I went to visit Tate Liverpool this weekend and saw one of their new exhibitions. The basis for the exhibition, is to allow the viewer to recognise links between certain artworks that would ordinarily not be put together. Each ‘constellation’ is started by a trigger work of art and the viewer is encouraged to consider how the art in the surrounding constellation relates to the trigger artwork and all of the others in that constellation. The trigger artworks were chosen because of their “revolutionary effect on modern and contemporary art.”
I particularly liked the idea of viewing a series through relation, as well as the way that the design for the exhibition was to create a better understanding and interpretation of the artworks. This was done by each panel describing the individual works of art having a few larger blue words that describe the works. I also thought that it was interesting to draw the viewers attention to the nature of display and the way that the curation had been done so that they could understand the art better as well as understanding the curation of it.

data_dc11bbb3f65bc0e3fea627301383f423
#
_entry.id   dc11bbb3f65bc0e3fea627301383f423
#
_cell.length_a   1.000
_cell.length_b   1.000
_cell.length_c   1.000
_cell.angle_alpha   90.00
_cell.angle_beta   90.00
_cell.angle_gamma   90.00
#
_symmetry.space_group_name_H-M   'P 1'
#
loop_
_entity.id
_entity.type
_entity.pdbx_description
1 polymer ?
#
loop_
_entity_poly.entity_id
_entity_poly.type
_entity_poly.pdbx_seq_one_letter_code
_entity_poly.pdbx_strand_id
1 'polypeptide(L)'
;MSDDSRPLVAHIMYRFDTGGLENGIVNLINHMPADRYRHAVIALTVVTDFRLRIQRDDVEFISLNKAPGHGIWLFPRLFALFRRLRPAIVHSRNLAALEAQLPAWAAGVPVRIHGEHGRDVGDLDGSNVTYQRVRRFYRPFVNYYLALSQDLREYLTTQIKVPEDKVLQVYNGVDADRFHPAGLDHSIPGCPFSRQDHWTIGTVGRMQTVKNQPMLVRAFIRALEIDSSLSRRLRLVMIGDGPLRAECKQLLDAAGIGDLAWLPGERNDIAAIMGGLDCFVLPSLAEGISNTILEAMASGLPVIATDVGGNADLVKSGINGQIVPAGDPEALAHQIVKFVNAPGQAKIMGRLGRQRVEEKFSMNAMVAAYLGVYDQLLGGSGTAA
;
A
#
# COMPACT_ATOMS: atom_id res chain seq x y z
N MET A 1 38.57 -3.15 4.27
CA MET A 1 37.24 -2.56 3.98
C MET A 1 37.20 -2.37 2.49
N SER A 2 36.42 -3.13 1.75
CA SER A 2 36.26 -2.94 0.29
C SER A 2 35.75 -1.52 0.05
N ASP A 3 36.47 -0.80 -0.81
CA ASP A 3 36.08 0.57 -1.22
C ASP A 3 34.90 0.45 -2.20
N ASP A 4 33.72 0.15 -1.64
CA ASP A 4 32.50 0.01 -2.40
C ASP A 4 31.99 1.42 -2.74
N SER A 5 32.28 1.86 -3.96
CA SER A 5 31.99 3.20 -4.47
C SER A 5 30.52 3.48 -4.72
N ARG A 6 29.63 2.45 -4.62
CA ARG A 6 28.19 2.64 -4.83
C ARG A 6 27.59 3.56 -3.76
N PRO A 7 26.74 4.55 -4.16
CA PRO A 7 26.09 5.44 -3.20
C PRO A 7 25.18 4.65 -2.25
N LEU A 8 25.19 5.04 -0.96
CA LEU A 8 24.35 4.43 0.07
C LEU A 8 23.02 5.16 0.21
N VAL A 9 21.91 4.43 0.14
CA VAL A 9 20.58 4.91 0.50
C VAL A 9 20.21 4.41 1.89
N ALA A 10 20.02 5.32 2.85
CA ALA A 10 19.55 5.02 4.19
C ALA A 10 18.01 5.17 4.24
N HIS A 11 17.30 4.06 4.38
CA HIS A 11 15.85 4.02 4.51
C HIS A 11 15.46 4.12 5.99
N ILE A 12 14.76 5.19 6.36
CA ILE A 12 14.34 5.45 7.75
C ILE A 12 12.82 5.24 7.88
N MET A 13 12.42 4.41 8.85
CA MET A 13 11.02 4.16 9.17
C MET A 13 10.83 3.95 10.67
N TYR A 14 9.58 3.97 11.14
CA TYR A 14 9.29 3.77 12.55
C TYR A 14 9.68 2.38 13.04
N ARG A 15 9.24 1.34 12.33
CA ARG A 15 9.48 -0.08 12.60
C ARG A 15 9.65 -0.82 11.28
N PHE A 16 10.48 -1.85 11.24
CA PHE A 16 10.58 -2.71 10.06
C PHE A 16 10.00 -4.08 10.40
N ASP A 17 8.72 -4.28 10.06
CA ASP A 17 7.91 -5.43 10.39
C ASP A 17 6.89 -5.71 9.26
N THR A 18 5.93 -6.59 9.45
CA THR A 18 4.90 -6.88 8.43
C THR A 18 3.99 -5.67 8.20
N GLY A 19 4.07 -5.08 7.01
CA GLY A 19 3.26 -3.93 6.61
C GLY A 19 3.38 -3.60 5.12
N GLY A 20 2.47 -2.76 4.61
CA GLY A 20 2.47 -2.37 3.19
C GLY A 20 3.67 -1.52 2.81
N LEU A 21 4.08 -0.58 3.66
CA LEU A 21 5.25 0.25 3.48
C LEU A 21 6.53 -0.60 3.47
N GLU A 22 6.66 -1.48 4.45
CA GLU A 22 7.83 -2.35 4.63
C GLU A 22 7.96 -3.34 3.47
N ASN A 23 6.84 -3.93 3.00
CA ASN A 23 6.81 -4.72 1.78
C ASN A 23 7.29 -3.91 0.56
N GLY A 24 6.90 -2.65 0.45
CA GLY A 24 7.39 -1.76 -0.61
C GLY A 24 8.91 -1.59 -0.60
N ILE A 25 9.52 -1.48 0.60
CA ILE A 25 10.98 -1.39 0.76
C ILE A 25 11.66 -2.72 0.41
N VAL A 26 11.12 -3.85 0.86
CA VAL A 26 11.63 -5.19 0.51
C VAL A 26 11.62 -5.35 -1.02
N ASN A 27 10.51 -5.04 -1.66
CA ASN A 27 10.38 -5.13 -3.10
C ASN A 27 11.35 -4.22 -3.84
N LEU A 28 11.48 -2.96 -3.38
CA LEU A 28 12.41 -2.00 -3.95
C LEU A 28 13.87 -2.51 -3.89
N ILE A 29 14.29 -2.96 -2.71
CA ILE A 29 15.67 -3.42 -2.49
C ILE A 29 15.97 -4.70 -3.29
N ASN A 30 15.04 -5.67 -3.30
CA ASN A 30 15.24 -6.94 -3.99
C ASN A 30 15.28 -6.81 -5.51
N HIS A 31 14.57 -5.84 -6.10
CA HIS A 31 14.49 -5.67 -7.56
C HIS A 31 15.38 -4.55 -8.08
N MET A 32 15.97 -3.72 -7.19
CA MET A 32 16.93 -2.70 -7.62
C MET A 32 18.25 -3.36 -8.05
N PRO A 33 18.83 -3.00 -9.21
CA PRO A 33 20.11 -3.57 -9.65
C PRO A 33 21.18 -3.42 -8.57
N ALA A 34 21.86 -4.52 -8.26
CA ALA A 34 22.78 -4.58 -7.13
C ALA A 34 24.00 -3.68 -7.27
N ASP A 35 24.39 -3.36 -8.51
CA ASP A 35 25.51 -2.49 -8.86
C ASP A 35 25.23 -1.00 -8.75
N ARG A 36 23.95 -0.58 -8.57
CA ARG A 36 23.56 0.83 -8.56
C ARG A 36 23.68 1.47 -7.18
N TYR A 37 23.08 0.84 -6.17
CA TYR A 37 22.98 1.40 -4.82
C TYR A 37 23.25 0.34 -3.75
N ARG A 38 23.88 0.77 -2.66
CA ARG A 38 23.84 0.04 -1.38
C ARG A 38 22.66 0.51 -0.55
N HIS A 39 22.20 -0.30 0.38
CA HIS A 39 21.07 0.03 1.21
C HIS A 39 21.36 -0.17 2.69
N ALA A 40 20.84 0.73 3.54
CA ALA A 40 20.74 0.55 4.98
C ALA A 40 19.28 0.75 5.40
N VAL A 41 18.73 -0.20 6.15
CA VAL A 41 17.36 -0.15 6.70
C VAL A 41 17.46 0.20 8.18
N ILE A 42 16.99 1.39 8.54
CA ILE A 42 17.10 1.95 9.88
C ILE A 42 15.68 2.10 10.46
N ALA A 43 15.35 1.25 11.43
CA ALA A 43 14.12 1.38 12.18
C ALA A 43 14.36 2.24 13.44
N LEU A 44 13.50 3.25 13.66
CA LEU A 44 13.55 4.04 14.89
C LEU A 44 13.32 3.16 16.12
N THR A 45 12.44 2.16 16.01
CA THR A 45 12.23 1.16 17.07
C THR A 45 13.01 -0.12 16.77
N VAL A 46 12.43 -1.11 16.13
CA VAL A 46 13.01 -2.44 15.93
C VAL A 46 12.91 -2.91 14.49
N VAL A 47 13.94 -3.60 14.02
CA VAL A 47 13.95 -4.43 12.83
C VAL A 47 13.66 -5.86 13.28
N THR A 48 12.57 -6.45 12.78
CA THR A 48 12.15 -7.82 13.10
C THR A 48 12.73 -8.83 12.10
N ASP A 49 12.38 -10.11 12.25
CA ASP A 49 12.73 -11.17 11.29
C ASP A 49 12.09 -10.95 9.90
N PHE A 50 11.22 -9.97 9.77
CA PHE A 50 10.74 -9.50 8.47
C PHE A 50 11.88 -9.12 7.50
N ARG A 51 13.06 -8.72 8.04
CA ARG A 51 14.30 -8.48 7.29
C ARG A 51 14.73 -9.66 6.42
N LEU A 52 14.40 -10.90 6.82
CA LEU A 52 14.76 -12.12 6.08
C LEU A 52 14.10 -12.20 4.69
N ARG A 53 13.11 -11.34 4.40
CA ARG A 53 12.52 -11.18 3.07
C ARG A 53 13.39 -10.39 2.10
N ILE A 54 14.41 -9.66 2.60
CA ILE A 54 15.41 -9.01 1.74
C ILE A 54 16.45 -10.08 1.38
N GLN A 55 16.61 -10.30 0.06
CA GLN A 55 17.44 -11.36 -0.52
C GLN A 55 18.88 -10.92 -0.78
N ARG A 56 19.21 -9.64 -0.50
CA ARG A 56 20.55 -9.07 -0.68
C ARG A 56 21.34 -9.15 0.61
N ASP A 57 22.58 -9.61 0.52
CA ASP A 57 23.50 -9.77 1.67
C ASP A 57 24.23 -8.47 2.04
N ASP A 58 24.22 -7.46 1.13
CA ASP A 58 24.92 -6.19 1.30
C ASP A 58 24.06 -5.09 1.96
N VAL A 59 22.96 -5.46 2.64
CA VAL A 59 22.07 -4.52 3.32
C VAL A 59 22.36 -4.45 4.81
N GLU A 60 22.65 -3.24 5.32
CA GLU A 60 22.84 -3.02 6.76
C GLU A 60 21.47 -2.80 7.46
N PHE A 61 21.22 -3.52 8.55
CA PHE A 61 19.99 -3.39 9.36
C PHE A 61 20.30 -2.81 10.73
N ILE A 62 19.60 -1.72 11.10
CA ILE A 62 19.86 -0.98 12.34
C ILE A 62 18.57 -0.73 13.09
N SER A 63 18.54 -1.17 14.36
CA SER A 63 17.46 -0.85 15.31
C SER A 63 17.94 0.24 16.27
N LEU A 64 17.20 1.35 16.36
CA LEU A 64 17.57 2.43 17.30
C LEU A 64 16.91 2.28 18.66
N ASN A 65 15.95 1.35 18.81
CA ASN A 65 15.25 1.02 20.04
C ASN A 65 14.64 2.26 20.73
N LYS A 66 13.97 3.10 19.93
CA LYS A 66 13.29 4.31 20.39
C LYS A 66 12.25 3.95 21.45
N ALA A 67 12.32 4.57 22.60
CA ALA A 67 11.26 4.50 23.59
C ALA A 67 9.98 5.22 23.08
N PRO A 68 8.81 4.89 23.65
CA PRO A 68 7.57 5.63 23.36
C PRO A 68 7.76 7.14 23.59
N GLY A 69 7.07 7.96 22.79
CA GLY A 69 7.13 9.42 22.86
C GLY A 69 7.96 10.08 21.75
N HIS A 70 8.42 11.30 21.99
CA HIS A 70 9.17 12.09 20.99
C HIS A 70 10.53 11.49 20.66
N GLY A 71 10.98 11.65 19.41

In the first floor gallery paintings by artists such as Duncan Grant, William Ratcliffe, Auguste Renoir and Georges Braque were hung away from the wall on metal poles with a perspex back allowing you to see the whole of the painting, even the labels on the back and instructions written for the curators. It reminded me of the way that Alberto Burri’s Sacchi series was hung at the guggenheim, I liked that it allowed you to examine the whole of the work.
On display as well was sir Eduardo Paulozzi’s collages that he called ‘Bunk’ having been an admirer of his sculpures and having looked at them online, I thoroughly enjoyed being able to peer into the collages that this amazing sculptor did as a child. A few other pieces that I enjoyed were a large painting by Franz Kline, and a seemingly black painting by Ad Reinhardt that from a distance almost looked like a Tv screen as it was in a glass case, but upon closer inspection you can see that it isn’t a pure black canvas and instead is created of neat very similar squares.